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# Legendre spectral element method for solving sine-Gordon equation

*Advances in Difference Equations*
**volumeÂ 2019**, ArticleÂ number:Â 113 (2019)

## Abstract

In this paper, we study the Legendre spectral element method for solving the sine-Gordon equation in one dimension. Firstly, we discretize the equation by Legendre spectral element in space and then discretize the time by the second-order leap-frog method. We study the stability and convergence of the method and show the convergence of our method. Finally, we show the results with numerical examples.

## 1 Introduction

A spectral element method combines the high accuracy of spectral methods and flexibility of finite element method, and the approximate result of this method provides high accuracy and spectral convergence. In this method the solution is approximated on each element using spectral methods. One of the advantages of this method is the high accuracy and stable solving algorithm with a small number of elements under a wide range of conditions [1].

Finite element method was proposed for the first time in 1943 by Courant [2]. He solved the Poisson equation based on minimizing piecewise linear approximations on finite subdomains.

The spectral method is a conventional method for solving partial differential equations, which was first introduced by Navier for elastic sheet problems in 1825. In spectral method the solution is approximated on one general domain.

In 1984, Patera applied a spectral method to a greater number of subdomains by a division of domains. He proposed the spectral element method by combining the spectral method and the finite element method [3]. In his innovative method, Patera uses the Chebyshev polynomials as the interpolation basis functions. Legendreâ€™s spectral element was developed by Maday and Patera [4]. The use of the Lagrangian interpolation conjugate with the Gaussâ€“Legendreâ€“Lobatto quadrature leads to a matrix of mass with diameter structure [5]. The diagonal mass matrix is a very important property of the Legendre spectral element method and is different from the Chebyshev spectral element method [6].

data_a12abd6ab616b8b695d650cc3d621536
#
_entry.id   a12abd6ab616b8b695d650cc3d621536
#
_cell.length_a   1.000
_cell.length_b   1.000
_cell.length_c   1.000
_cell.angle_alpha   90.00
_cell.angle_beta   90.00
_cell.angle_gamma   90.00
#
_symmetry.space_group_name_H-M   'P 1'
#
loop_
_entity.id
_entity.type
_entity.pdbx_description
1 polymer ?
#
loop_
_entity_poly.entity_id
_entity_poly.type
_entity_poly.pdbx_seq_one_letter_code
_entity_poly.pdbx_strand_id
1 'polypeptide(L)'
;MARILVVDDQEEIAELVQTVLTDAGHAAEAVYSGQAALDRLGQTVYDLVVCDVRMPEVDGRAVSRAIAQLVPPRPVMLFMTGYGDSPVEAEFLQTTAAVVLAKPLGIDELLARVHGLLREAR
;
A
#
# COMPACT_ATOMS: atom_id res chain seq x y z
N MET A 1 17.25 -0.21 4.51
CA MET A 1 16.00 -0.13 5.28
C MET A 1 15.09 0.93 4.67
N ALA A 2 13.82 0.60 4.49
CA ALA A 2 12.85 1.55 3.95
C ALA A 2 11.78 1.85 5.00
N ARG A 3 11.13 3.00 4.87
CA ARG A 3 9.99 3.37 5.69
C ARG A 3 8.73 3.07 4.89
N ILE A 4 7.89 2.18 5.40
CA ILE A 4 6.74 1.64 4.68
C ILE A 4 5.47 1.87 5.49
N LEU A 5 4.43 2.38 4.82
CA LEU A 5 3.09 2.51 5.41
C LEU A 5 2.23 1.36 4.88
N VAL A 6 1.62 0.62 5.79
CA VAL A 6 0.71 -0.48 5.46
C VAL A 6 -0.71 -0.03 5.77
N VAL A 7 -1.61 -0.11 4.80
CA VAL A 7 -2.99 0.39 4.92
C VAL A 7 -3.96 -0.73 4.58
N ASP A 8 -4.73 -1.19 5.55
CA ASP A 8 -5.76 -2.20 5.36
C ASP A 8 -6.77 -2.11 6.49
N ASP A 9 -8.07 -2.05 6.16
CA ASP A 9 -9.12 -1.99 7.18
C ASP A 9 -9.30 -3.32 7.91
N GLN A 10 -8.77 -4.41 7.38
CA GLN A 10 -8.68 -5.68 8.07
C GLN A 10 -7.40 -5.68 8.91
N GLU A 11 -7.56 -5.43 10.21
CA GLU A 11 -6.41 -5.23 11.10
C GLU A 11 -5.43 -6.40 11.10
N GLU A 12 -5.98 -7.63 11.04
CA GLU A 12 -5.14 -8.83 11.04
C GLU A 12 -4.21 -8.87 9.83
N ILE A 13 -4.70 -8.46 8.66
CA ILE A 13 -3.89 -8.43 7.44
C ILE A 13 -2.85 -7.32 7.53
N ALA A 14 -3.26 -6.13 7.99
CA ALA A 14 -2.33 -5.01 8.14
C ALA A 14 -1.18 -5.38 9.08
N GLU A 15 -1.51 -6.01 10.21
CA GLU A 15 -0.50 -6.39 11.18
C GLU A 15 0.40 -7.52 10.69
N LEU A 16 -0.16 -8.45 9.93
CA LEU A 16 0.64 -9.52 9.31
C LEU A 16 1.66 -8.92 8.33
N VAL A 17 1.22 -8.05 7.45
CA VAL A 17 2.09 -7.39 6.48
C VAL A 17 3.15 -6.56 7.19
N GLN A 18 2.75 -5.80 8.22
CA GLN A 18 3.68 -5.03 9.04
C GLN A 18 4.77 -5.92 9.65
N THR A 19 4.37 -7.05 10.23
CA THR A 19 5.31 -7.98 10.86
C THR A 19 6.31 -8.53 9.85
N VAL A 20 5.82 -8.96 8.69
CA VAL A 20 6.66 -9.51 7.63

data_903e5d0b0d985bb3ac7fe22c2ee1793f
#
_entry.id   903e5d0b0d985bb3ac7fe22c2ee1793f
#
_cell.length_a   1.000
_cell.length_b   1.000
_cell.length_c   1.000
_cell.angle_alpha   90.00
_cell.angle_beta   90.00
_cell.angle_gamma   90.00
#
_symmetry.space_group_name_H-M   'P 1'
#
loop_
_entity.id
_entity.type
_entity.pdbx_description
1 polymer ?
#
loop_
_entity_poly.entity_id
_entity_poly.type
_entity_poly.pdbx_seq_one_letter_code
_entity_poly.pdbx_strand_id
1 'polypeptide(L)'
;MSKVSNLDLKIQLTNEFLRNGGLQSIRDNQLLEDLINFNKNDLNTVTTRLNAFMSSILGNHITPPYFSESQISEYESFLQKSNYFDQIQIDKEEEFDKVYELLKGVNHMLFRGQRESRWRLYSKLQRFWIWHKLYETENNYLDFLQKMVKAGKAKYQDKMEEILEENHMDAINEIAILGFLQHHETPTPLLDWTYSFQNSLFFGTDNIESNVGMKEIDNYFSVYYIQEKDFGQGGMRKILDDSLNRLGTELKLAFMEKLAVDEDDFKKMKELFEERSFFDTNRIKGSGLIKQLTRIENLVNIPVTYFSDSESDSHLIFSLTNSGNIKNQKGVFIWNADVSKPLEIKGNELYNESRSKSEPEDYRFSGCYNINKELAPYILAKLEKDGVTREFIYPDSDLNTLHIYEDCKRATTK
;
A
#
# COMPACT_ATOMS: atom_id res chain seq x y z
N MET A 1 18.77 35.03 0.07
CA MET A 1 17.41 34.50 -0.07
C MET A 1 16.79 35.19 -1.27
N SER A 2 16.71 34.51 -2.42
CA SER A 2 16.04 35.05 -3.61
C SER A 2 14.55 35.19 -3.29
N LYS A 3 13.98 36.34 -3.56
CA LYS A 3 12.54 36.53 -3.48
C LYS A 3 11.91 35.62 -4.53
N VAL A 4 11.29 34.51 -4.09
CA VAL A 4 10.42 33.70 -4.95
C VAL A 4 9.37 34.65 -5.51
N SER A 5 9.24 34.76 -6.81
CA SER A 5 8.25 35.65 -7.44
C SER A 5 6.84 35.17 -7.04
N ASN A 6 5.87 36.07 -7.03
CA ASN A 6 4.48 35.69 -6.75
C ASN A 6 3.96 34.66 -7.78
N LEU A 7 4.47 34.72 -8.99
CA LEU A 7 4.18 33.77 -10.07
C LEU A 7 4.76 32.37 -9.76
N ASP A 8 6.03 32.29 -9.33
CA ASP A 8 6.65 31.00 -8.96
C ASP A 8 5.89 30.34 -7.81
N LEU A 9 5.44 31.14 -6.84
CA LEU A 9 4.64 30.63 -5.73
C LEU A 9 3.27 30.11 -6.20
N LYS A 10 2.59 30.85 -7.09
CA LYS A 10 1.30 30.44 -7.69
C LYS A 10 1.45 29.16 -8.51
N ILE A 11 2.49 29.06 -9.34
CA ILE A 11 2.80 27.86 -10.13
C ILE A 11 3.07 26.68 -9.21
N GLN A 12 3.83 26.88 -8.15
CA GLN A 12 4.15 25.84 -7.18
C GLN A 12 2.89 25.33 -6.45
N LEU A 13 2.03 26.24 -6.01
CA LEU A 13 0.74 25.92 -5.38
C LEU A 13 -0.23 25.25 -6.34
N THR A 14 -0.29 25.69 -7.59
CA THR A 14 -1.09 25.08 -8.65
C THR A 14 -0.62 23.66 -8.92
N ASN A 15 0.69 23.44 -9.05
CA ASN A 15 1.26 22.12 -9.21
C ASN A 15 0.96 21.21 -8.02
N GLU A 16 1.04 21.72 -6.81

The Legendre spectral element method is widely used in solving partial differential equations. Chen et al. [7] used the Legendre spectral element method to solve a constrained optimal control problem. An alternating direction implicit (ADI) Legendre spectral element method for the two-dimensional Schrodinger equation is developed in [8], and the optimal \(H^{1}\) error estimate for the linear case is given. The aim of [9] is the Lagrangeâ€“Galerkin spectral element method for solving two-dimensional shallow water equations. The authors of [10] considered the numerical approximation of the acoustic wave equation by the spectral element method based on the Gaussâ€“Lobattoâ€“Legendre quadrature formulas and finite difference Newmarkâ€™s explicit time advancing schemes. A modified set of basis functions for use with spectral element methods is presented in [11] for solving a mixed elliptic boundary value problem. These basis functions are constructed so that the axial conditions along a plane or axis of symmetry are satisfied identically. A numerical spectral element method for the computation of fluid flows governed by the incompressible Euler equations in a complex geometry is presented in [12]. Zhuang and Chen [13] used this method to solve biharmonic equations. In [14], the authors used the spectral element method with least-square formulation for parabolic interface problems. Ai et al. [15] used fully diagonalized Legendre spectral element methods using Sobolev orthogonal/biorthogonal basis functions for solving second-order elliptic boundary value problems. A Legendre spectral element formulation of an improved time-splitting method is developed for the natural convection heat transfer problem in a square cavity by Wang and Qin [16].

The sine-Gordon equation is one of the most important partial differential equations, which applies to many scientific fields such as the motion of a rigid pendula attached to a stretched wire [17], solid state physics, nonlinear optics, and the stability of fluid motions.